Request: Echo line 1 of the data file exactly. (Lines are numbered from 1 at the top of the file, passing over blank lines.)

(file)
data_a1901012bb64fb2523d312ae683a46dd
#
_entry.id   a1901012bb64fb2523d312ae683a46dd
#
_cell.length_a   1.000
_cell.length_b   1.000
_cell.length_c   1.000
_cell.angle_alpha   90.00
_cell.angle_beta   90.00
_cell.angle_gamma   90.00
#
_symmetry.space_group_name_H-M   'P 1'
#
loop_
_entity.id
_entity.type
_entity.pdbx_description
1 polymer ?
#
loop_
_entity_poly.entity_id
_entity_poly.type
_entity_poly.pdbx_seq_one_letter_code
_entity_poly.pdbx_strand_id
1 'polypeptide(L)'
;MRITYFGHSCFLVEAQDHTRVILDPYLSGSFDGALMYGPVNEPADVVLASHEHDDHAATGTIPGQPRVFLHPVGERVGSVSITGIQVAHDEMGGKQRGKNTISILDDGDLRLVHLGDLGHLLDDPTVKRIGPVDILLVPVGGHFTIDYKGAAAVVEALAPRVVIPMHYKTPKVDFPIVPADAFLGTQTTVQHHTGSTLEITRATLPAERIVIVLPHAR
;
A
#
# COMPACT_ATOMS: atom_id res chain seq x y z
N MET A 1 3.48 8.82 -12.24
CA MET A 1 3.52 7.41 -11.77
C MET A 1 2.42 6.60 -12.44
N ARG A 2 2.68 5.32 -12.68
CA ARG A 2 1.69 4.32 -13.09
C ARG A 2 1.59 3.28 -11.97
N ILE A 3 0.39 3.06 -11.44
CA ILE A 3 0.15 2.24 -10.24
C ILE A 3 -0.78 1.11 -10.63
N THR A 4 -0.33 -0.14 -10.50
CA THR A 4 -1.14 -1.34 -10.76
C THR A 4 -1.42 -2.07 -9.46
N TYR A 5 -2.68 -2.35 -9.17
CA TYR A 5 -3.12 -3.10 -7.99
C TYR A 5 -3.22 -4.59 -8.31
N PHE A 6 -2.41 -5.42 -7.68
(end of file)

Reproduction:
data_a1901012bb64fb2523d312ae683a46dd